• psychological entitlement;
  • abusive supervision;
  • emotional exhaustion

In this study, we examine the relationship between employee perceptions of supervisor abuse, emotional exhaustion, psychological entitlement, and subsequent co-worker abuse. We hypothesize that higher levels of employee psychological entitlement moderate the abusive supervisor – emotional exhaustion relationship – and this interaction mediates the abusive supervision – co-worker abuse relationship. Using multilevel-moderated mediation analysis to analyse day-level survey data from a lagged panel design across five working days from 132 working adults and their co-workers across multiple industries, we found support for our hypothesized model. We discuss implications for theory, future research, and management practice that result from our study.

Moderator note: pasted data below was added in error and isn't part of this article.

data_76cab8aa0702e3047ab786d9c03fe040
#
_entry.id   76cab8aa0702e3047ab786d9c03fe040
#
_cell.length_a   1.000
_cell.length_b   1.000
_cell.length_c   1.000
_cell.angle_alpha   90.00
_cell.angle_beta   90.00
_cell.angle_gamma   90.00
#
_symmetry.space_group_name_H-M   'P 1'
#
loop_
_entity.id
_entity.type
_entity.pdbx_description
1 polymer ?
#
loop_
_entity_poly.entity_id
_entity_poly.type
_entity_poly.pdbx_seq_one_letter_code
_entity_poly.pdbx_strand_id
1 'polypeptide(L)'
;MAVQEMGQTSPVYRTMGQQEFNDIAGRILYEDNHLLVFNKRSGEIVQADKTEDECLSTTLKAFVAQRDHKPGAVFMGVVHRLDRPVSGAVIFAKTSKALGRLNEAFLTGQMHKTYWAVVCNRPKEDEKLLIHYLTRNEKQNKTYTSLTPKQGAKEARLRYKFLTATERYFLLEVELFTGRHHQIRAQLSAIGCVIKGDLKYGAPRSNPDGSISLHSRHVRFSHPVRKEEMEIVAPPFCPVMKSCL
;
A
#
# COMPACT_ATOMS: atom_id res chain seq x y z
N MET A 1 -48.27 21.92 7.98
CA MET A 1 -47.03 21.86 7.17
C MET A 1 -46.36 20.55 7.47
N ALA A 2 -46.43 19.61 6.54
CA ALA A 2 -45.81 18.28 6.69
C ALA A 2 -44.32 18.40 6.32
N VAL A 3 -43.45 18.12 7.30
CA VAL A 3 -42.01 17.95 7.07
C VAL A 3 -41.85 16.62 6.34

Practitioner points

  • Psychologically entitled employees who perceive more abusive supervision are more emotionally exhausted and more likely to abuse their co-workers; therefore, organizations need to identify patterns indicative of these types of employees.
  • Stressed environments likely exacerbate these relationships, and organizations might consider regular workforce surveys assessing employee emotional exhaustion, which is a trigger for harmful employee work behaviours.